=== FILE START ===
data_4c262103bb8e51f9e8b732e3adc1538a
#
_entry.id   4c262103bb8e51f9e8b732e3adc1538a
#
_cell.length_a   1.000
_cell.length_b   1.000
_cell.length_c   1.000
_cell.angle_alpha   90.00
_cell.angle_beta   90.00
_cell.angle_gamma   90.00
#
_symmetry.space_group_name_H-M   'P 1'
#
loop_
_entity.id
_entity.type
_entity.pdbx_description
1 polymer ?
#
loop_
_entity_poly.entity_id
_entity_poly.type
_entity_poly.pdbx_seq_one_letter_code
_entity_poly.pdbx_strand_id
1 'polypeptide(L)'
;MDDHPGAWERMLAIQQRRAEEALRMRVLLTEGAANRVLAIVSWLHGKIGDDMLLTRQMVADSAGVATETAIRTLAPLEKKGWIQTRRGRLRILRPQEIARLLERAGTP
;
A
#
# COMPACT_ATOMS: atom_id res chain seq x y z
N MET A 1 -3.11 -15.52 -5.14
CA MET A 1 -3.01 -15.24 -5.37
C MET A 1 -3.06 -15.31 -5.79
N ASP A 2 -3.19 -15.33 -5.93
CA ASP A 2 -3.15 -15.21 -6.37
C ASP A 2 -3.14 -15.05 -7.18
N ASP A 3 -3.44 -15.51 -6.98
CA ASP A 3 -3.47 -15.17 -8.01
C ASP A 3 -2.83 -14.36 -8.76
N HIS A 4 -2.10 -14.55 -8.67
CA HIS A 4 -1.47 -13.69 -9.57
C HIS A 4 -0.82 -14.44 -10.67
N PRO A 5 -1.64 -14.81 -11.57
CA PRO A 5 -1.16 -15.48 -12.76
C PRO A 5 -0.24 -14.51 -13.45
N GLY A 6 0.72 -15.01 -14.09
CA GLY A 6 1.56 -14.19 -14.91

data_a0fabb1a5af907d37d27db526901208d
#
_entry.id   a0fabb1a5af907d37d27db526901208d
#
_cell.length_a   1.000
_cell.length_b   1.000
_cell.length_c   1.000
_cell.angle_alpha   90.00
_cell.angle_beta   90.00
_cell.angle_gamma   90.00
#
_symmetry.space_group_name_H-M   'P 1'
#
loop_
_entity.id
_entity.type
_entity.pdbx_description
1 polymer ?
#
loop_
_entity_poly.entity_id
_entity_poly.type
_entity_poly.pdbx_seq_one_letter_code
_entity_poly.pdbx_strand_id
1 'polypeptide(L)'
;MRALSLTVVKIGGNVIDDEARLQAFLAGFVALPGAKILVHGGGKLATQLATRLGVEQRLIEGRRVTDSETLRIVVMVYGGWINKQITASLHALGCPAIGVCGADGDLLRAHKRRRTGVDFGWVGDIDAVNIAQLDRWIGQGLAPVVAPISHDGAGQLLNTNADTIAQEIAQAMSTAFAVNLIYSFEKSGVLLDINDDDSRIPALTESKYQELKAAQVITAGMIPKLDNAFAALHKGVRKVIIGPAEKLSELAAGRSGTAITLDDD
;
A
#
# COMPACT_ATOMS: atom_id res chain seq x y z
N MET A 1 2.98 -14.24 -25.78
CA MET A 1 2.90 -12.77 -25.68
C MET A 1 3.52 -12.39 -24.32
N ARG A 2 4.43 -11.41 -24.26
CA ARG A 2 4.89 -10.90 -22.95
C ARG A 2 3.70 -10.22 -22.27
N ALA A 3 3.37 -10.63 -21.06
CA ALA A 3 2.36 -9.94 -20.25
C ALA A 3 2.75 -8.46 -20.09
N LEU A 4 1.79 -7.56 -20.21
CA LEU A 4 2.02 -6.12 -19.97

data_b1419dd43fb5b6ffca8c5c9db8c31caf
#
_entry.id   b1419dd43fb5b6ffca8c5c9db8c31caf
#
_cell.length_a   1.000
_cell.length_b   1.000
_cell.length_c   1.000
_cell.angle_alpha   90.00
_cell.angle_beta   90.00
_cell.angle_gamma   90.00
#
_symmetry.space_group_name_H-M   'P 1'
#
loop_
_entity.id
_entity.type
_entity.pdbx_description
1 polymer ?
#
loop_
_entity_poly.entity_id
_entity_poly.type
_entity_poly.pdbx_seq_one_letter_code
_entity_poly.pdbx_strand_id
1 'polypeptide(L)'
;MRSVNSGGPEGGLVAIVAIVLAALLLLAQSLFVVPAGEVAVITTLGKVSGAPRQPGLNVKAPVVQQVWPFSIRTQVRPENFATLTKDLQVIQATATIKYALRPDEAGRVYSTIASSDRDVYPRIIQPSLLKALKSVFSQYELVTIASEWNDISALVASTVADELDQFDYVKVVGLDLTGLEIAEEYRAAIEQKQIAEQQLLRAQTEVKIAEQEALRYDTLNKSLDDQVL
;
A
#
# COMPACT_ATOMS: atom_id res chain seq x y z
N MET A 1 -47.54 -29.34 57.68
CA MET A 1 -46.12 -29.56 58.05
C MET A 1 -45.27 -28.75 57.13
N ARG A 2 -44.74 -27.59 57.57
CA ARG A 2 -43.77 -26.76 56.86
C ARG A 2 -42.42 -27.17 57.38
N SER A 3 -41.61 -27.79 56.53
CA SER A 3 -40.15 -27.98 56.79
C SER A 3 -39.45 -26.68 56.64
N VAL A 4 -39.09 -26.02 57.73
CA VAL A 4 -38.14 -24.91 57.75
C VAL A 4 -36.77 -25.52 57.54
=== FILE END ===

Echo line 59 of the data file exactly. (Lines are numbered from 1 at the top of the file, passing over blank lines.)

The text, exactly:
_symmetry.space_group_name_H-M   'P 1'